Day 1 – Roncesvalles
Today’s walk started off well. I was feeling good and I made it to Honto and had a rest. It had been about 4km and an elevation change of about +240 metres. Then I worked myself up to Orrison (which has a great deck hanging over the valley that provides a great view of the mountains) at 650 metres. This was when the wind hit. It was a steady 30 km or so and gusted to about 60; all coming at me while I was trudging uphill. I have amazing windburn. Orrison is where I met Tim, an art student from Leeds. Originally from the States, he decided to walk the Camino to inspire himself and to figure out where he was heading. I’ve seen him in most towns since then. He’s a decent sort.
When I got to about 900 metres above sea level, the trail took a sharp turn up and my left knee began to ache a lot. Too bad, there is nothing there, so on you go. I finally arrived at Roncesvalles after walking 25.5 km and climbing from 620 metres to 1442 metres, and then down to 960 metres. Tired? You bet.
I have already lost a piece of clothing—somewhere along the way there is a nice new white t-shirt that I had strapped to my pack to dry.
I set myself up in the albergue, a 13th century church/storage area/and at one point stables for Napoleon’s men. I had a shower, had some clothes washed (yea!) by the staff for only 2€), and put a cold pack on my knee. A very kind Spaniard helped me ice it earlier and offered me some ibuprofen.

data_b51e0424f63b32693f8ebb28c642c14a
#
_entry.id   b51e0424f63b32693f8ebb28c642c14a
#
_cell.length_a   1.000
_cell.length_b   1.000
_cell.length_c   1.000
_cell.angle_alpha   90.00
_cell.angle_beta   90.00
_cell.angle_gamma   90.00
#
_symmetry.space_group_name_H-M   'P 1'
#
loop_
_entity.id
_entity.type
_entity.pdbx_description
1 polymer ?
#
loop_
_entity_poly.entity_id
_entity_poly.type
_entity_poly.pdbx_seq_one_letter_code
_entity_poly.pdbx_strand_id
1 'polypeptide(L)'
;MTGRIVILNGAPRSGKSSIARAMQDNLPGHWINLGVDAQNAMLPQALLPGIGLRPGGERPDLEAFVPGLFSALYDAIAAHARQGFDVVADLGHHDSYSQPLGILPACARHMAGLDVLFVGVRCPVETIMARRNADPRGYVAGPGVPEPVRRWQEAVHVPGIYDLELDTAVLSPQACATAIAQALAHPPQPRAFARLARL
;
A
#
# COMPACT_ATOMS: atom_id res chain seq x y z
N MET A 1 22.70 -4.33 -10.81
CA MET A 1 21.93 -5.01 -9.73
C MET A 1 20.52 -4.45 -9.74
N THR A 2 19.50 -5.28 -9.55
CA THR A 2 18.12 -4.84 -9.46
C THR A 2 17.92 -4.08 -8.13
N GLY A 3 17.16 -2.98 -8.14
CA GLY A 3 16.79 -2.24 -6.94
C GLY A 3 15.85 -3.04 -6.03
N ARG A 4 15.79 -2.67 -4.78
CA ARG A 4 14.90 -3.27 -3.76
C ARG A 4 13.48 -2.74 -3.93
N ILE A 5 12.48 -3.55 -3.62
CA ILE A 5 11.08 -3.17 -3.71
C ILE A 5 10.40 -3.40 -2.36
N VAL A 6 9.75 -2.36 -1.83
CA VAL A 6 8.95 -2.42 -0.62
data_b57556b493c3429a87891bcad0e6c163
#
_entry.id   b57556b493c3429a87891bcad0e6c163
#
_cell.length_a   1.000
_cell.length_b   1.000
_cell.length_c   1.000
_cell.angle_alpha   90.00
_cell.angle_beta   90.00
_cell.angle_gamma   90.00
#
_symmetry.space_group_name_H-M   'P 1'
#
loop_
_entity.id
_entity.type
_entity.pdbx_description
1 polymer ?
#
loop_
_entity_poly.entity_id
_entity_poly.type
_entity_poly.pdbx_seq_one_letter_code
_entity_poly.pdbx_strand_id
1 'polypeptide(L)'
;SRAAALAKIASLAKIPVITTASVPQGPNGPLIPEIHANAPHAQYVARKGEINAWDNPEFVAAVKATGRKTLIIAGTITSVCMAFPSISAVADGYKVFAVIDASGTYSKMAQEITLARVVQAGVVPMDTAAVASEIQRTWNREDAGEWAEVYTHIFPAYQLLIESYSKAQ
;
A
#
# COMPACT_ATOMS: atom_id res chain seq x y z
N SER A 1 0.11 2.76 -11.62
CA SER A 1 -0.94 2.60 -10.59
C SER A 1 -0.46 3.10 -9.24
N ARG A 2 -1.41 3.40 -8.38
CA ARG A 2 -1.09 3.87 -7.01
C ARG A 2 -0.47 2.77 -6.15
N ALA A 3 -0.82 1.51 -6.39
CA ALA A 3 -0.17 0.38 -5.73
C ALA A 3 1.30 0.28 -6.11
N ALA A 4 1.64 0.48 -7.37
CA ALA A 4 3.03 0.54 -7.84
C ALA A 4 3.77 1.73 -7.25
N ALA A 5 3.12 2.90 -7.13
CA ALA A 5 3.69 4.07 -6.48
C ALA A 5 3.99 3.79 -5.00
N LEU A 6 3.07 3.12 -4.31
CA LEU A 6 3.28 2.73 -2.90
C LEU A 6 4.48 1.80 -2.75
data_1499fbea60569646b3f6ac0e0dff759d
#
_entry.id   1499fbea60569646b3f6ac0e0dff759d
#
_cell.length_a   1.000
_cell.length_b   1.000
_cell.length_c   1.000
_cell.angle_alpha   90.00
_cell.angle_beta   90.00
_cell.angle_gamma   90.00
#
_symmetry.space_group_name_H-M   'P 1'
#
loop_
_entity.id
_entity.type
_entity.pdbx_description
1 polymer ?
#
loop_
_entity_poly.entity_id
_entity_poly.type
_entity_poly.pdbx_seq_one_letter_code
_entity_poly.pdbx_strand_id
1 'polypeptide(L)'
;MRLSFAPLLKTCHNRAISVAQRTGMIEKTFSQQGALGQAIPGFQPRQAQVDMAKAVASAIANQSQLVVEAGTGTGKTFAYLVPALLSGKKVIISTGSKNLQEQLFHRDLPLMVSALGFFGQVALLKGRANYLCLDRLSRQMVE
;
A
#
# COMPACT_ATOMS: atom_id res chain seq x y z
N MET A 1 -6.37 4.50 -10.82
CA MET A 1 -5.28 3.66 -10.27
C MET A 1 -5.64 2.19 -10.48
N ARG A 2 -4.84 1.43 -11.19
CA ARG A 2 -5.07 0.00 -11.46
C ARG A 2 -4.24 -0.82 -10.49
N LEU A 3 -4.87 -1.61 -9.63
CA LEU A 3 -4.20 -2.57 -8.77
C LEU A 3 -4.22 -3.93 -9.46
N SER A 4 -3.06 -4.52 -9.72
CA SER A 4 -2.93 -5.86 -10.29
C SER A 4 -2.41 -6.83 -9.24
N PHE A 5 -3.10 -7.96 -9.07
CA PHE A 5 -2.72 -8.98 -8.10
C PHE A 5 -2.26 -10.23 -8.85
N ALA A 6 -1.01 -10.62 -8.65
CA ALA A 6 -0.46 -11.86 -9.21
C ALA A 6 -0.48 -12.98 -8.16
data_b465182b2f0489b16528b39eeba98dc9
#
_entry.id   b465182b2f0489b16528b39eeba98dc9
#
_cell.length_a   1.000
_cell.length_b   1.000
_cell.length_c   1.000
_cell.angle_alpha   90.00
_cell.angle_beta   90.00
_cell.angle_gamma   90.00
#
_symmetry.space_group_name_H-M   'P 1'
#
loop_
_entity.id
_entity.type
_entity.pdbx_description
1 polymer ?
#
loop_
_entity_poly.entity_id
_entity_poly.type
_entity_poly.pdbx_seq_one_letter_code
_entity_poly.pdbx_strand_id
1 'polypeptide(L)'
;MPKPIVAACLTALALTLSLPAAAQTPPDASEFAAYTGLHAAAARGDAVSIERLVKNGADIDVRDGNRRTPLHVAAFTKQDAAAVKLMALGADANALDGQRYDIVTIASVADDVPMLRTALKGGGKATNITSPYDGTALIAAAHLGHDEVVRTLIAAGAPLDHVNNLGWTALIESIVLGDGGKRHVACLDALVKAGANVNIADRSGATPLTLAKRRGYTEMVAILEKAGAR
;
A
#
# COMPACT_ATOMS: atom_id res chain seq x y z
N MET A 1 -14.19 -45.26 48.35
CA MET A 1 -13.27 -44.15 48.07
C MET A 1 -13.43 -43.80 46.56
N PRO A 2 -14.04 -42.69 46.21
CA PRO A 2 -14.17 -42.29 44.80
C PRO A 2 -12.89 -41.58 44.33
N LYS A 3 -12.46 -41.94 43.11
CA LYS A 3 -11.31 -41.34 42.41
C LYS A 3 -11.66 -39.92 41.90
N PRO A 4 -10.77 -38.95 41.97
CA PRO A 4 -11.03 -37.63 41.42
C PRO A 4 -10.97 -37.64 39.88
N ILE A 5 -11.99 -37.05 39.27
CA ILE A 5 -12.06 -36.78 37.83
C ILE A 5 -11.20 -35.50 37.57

I also bought a staff as I figured I would need the help on the trail.
For supper I ended up at a table with Rupert from Oxford and two Australians who currently live just south of Paris, Morag and Peter. They study climate change, which is cool. Peter is blind and his wife Morag leads him. I’m in awe. All three were great company and we had a nice pasta dish followed by a tasty trout (head included) with some chips. A full bottle of wine and mineral water was included as well.
We walked out sated and tired, just in time to get back to the albergue and get ready for bed. I even slept most of the night.
I like the walking so far, but I am having trouble with some of the social aspects of the Camino. I’m not one to just begin a conversation with strangers.
I am missing Sandy so very much. It is like a physical plain. I have been separated from her for only three days, and I have been on trips for up to seven days in the past, but I think the distance and time difference are having their toll.
I’ve been trying to maintain my audio journal and I have taken a huge number of photos so far. I hope the photos are able to convey the scope of what I have seen, but I have my doubts. It may be that the vistas just have to be experienced in person.